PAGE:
The twists and turns on RCEP and milk
RN Bhaskar – 17 October, 2019
There’s an ill-wind blowing through the corridors of the ministry of commerce lately. The first indications of the nature of troubled winds were evident three months ago (https://www.moneycontrol.com/news/business/economy/how-bureaucrats-got-conned-into-short-selling-indian-interests-to-new-zealands-milk-industry-4334911.html) when officials of the ministry of commerce actually agreed to consider allowing New Zealand to export milk products to India. It now appears that this ill wind could become a terrible tempest.
Now it looks like the RCEP discomfort could spread. Recently, the Gems & Jewellery Export Promotion Council also warned the government about the need to keep gold away from RCEP discussions (https://www.freepressjournal.in/business/keep-gold-and-silver-finished-products-out-of-rcep-report). The danger, it pointed out, could result in an inverted duty structure, where domestic manufacturers would have to pay a higher tax (thanks to GST) than imports under the RCEP. That could destroy the trade altogether.
Three months ago, there was a hue and cry from the milk industry. RS Sodhi of GCMMF (Gujarat Cooperative Milk Marketing Federation which sells milk and other dairy products under the Amul brand) rushed to meet the minister of commerce, Piyush Goyal, and made a presentation to him on how such a move could be disastrous for the milk industry (http://www.asiaconverge.com/wp-content/uploads/2019/08/2019-07-22_GCMMF-Presentation-to-Minister-and-Additional-Secretary-Commerce-Ministry-Mumbai-22nd-July-2019.pdf). The Swadeshi Jagran Manch (https://swadeshionline.in/) which tries to protect interests related to India’s self-reliance also took up cudgels.
Just last week – almost as if to give the decision of the ministry greater authority – Prime minister Modi himself decided to sit at the head of such meetings. He wanted to know of the ramifications of what the ministry of commerce wanted to push through at the next round of discussions over the RCEP (Regional Comprehensive Economic Partnership) to be held in Bangkok.
Then the worst fears began to come true. In a very carefully worded document (https://www.financialexpress.com/economy/rcep-talks-india-for-safeguard-tools-to-keep-out-damaging-imports/1730116/), the government explained that it would seek to get ratification for an “auto-trigger” mechanism which can be invoked within 15 days of imports, and a “snapback” mechanism which can be invoked upto eight years after tariff reductions under the RCEP framework are complete.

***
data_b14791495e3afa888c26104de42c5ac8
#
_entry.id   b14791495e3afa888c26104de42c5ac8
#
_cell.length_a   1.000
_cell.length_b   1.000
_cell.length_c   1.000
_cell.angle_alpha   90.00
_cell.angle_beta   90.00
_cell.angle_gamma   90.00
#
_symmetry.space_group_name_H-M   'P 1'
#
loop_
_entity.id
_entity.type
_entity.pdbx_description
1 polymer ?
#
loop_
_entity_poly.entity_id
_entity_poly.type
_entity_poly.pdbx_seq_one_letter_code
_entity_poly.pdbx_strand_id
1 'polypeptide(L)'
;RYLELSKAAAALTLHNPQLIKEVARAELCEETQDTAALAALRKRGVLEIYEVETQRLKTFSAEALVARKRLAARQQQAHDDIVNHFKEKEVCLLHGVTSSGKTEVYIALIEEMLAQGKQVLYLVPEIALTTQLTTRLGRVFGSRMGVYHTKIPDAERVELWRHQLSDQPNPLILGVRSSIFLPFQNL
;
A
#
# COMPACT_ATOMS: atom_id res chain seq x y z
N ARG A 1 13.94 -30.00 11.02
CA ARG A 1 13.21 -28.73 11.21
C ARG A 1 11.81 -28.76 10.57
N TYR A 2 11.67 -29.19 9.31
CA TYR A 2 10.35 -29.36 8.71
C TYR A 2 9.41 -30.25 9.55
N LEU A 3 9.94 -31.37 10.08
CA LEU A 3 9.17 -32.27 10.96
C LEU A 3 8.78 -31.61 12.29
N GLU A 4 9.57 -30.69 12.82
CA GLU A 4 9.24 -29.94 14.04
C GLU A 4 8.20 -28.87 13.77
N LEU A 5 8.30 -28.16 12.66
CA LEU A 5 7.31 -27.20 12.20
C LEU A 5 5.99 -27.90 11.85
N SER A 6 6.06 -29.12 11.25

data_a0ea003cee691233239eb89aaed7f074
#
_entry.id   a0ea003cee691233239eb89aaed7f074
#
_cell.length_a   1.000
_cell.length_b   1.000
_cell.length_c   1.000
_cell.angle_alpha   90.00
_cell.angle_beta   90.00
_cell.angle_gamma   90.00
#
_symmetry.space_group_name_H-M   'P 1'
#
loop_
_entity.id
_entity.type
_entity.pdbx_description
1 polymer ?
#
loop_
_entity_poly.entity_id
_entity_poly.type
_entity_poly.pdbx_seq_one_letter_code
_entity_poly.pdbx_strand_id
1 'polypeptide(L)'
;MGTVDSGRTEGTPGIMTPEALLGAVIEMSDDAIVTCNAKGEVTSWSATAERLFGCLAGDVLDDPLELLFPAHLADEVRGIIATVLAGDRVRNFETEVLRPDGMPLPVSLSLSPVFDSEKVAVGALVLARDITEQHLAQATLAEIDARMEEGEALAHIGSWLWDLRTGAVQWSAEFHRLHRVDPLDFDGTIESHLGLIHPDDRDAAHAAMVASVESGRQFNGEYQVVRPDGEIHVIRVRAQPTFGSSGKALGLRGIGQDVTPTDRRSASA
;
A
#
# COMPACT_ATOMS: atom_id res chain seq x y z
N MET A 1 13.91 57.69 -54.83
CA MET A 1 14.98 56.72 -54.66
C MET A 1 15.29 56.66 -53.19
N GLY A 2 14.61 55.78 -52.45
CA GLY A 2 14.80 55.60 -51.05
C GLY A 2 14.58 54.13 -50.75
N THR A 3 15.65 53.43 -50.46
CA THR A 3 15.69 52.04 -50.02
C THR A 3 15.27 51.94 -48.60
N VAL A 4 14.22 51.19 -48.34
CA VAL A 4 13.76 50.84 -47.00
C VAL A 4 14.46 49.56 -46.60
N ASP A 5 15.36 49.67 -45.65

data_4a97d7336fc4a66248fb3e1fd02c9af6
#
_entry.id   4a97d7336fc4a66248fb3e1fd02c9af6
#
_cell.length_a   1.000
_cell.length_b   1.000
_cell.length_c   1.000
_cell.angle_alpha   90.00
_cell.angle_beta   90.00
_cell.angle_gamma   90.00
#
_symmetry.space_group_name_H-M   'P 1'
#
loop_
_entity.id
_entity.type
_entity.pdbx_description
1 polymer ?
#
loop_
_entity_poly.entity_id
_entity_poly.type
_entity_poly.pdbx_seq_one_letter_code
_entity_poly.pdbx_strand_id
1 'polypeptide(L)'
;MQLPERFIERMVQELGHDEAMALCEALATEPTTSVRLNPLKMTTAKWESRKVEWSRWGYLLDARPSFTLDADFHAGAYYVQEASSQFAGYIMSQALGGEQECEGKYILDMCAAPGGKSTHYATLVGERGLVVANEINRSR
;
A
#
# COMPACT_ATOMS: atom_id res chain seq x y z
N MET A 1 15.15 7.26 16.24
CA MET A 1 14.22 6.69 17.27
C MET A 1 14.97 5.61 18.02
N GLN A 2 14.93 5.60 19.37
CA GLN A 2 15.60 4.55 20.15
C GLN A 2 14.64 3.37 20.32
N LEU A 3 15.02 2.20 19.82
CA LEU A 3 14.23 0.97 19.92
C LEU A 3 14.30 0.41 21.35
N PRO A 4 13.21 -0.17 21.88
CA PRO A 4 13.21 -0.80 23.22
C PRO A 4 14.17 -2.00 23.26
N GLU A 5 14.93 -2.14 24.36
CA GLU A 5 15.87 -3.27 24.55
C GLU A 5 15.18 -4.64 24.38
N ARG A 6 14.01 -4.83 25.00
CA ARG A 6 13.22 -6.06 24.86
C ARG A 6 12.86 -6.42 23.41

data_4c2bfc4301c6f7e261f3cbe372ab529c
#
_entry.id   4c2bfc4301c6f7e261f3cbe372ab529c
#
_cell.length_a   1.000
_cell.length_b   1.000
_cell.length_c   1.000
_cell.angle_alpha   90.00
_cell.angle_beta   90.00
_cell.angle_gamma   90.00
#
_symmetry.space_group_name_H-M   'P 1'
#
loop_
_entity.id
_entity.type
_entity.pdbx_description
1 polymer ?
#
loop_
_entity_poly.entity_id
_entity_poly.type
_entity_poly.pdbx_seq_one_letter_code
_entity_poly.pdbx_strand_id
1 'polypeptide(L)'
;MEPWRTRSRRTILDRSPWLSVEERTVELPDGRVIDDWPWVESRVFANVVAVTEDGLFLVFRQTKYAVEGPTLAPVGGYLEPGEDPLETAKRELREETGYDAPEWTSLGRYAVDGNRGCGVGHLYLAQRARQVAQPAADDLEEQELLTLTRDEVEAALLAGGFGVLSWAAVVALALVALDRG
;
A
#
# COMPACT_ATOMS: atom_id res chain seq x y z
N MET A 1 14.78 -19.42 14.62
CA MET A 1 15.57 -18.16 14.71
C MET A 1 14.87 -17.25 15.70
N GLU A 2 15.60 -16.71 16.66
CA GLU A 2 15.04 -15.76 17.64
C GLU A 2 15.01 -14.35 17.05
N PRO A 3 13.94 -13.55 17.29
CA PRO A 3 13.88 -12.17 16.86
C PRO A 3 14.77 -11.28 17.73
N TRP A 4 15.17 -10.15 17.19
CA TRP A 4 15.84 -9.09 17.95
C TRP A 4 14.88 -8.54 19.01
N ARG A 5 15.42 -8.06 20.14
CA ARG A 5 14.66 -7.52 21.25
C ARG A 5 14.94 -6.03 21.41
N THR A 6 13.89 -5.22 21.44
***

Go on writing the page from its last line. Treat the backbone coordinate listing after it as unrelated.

Sadly, even though the proposals seem to give power to India’s commerce ministry, everyone in the dairy industry knows that even a week is enough to flood the country with dairy products that could cripple it. Even a 5% limit of New Zealand’s dairy exports could ravage the dairy industry in India (http://www.asiaconverge.com/2019/08/indian-bureaucrats-forgot-to-protect-indian-milk-from-imports/). Even if non-milk dairy products were imported, it could wreck the carefully structured Indian dairy sector.
They recall how the NDDB under the chairmanship of Amrita Patel (she is no longer in this position) had unwisely recommended in February 2011, duty-free import of just 50,000 tonnes of skimmed milk powder (SMP). NDDB was also allowed to import, duty free, 15,000 tonnes of butter oil too (http://www.dnaindia.com/money/report-milkmen-in-north-cry-mother-dairy-laughs-all-the-way-to-bank-1667390).
The result was a crash in milk prices which caused farmers in Uttar Pradesh to go out into the streets and pour their milk on roadways to voice their protest and anger. Dairy observers say that such a rampage and revolt could be in the offing this time as well.
In fact, almost indicating this fear, even the Union minister for agriculture, Narendra Singh Tomar, (https://www.thehindu.com/news/national/protect-farmers-interests-in-rcep-pact-tomar-tells-piyush-goyal/article29620776.ece) stressed that “We have given our inputs to the Commerce Ministry. We have communicated that farmers’ interest is our priority and that must be kept in mind,” He reiterated that farmers should not suffer losses due to the RCEP pact.
NDDB’s chairman, Dilip Rath, was more forthright. He stated. “I am of the view that dairy sector must be excluded from the purview of RCEP.” He too – like Sodhi did three months ago – pointed out that “Indian dairy system is characterised by ‘production by masses’ and not ‘mass production’ wherein about 63 million households, primarily small and marginal, are associated with dairying. Landless and marginal farmers earn about 25% of total household income from dairying.” Obviously, any adverse impact on this sector could have far-reaching consequences.
If that were not enough, even the RSS supremo, Mohan Bhagwat warned the government against going against the interest of farmers (https://www.hindustantimes.com/india-news/rss-affiliate-ups-pressure-on-govt-over-trade-plan/story-GJPxNs21er6CGcQE3mfX4J.html_).
Clearly, all eyes will be on the discussions in Bangkok next week. It is then that farmers will decide whether the government’s talk of make-in-India was only for the galleries, or whether it espouses such a cause.
Tune in for more developments from Bangkok.